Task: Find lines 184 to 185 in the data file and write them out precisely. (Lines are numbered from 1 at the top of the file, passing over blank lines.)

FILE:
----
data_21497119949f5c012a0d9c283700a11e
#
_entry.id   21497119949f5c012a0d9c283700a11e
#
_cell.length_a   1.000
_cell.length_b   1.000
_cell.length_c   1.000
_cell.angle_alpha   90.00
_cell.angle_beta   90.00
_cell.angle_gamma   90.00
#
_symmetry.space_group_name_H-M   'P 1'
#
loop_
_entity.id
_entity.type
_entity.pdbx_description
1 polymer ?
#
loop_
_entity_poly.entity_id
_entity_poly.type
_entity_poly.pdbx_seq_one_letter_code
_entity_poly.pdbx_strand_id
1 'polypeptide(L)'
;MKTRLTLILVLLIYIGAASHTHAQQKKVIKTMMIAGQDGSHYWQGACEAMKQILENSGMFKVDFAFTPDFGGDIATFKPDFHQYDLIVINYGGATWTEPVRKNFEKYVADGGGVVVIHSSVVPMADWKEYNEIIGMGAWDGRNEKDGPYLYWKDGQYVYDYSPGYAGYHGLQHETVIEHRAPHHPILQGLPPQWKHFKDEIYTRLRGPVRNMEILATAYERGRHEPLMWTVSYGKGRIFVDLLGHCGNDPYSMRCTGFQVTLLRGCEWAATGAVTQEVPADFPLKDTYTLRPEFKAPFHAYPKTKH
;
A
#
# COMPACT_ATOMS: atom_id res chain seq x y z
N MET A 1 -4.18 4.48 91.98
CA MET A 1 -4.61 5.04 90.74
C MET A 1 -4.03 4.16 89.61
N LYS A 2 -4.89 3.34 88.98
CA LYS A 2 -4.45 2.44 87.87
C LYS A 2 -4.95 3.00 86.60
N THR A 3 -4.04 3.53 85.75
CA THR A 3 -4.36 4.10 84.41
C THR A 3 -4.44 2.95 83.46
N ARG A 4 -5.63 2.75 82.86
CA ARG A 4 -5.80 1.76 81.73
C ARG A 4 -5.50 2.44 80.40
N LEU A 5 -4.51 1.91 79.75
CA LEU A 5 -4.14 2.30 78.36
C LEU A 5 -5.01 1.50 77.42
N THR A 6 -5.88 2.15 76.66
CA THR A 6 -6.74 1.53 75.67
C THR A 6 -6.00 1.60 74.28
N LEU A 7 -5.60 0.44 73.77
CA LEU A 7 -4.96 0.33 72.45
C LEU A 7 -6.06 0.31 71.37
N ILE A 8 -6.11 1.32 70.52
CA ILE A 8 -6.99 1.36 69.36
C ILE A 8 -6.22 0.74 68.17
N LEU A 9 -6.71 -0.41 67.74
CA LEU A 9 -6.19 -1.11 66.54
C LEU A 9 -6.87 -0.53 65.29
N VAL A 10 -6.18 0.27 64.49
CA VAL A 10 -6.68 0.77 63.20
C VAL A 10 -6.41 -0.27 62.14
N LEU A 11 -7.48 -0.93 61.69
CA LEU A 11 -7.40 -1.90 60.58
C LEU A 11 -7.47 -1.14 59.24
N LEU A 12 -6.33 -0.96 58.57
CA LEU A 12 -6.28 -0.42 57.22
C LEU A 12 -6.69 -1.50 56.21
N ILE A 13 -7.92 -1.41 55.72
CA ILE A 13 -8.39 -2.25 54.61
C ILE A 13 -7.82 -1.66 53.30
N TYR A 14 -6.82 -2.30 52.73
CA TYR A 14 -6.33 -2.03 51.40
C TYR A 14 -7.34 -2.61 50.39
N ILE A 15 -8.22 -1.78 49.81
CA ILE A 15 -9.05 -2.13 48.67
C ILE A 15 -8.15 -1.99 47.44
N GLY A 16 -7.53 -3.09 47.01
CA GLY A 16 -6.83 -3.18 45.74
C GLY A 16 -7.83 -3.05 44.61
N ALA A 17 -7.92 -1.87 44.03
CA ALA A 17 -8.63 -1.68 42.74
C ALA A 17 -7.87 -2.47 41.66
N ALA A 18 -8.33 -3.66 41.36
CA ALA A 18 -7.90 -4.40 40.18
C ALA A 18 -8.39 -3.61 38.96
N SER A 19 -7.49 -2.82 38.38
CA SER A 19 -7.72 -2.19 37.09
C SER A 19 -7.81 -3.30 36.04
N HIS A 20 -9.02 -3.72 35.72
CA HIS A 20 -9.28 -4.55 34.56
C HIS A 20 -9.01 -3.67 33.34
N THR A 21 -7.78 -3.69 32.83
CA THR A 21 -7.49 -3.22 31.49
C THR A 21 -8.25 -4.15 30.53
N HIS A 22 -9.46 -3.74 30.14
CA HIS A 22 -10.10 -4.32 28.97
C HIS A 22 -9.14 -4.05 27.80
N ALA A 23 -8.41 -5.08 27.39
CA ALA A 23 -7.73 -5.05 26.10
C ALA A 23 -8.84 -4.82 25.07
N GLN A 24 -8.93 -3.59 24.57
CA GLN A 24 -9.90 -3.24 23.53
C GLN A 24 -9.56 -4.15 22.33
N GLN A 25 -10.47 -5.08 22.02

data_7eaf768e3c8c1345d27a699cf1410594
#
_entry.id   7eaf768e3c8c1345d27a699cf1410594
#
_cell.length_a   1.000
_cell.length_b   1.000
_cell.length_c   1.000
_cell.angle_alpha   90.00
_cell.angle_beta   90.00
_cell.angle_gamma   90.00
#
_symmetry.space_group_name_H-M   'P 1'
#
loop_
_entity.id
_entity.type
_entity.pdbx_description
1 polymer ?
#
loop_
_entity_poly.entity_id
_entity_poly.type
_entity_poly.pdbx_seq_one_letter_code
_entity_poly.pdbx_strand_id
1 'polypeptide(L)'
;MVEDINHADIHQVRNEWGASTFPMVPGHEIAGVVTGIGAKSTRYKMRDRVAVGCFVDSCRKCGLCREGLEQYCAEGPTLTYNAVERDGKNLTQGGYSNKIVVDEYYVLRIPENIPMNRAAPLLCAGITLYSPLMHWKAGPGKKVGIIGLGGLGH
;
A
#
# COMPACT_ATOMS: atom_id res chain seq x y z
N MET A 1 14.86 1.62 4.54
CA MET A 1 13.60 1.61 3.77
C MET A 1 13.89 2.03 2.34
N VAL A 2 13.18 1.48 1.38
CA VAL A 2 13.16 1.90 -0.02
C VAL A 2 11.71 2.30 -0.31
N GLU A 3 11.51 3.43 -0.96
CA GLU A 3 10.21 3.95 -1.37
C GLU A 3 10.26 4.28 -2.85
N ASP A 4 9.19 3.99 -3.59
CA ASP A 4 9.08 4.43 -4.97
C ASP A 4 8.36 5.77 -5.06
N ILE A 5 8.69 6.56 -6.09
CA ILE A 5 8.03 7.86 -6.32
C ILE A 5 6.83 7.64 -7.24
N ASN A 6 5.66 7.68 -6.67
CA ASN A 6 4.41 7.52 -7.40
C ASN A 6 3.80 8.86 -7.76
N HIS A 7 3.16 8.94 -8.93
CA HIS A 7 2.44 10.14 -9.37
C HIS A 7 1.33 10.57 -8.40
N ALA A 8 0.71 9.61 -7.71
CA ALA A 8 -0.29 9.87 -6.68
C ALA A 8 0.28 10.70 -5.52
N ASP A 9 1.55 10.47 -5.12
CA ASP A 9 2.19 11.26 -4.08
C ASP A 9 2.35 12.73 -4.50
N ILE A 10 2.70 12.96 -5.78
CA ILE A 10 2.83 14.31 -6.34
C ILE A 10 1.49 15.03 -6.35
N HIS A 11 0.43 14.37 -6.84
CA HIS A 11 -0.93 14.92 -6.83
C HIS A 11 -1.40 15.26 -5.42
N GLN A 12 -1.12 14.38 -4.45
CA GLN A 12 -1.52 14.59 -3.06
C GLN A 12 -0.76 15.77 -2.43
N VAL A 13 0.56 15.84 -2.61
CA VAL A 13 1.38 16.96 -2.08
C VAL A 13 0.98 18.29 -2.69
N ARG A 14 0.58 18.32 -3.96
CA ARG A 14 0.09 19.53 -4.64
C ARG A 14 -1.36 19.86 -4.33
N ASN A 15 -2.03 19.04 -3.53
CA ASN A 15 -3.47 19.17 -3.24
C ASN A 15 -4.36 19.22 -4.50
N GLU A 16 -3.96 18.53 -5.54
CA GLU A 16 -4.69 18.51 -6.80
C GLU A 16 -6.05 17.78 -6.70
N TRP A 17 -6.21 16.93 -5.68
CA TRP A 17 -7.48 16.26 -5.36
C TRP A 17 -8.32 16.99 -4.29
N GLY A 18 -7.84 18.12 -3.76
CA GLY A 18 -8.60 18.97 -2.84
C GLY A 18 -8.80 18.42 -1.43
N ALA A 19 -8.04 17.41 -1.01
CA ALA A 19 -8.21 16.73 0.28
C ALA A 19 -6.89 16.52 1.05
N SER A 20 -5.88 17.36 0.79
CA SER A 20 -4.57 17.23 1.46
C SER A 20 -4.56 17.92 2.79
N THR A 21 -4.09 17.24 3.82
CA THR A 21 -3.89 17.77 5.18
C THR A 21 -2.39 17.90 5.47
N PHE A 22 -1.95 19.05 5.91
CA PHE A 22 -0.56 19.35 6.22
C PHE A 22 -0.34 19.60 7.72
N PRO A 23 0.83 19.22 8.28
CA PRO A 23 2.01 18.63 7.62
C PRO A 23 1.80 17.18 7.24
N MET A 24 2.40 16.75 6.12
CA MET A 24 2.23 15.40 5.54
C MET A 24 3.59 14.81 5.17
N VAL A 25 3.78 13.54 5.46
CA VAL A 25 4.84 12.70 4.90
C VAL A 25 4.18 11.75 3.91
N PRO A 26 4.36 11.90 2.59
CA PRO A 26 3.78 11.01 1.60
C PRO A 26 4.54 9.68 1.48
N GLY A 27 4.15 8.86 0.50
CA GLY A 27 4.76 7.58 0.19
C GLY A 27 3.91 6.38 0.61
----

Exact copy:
C TRP A 17 -8.32 16.99 -4.29
N GLY A 18 -7.84 18.12 -3.76